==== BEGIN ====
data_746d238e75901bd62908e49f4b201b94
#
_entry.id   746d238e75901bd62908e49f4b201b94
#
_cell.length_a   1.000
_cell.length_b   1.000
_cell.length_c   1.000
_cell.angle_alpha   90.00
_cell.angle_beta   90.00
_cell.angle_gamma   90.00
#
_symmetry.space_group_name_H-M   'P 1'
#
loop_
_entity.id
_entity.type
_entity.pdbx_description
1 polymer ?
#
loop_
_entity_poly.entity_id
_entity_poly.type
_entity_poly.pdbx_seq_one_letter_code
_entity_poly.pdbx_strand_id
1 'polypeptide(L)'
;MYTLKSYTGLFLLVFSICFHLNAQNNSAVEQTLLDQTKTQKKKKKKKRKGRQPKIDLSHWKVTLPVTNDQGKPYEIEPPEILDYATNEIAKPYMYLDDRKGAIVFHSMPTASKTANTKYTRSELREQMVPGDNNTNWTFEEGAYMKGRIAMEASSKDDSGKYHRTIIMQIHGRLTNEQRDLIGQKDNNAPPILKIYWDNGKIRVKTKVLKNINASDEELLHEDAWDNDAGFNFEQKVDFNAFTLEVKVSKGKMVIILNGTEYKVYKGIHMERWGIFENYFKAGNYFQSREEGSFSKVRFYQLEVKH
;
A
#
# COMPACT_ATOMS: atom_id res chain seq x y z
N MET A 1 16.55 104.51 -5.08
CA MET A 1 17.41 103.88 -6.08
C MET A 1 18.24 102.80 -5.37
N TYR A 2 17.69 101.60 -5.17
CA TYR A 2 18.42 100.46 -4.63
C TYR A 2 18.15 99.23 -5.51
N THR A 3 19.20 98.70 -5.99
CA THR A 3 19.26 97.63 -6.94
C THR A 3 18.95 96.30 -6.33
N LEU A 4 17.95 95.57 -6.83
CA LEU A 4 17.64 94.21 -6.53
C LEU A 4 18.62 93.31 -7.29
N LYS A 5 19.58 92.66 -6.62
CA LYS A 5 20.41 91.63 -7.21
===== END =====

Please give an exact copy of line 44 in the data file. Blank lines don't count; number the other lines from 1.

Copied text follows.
CA LYS A 5 20.41 91.63 -7.21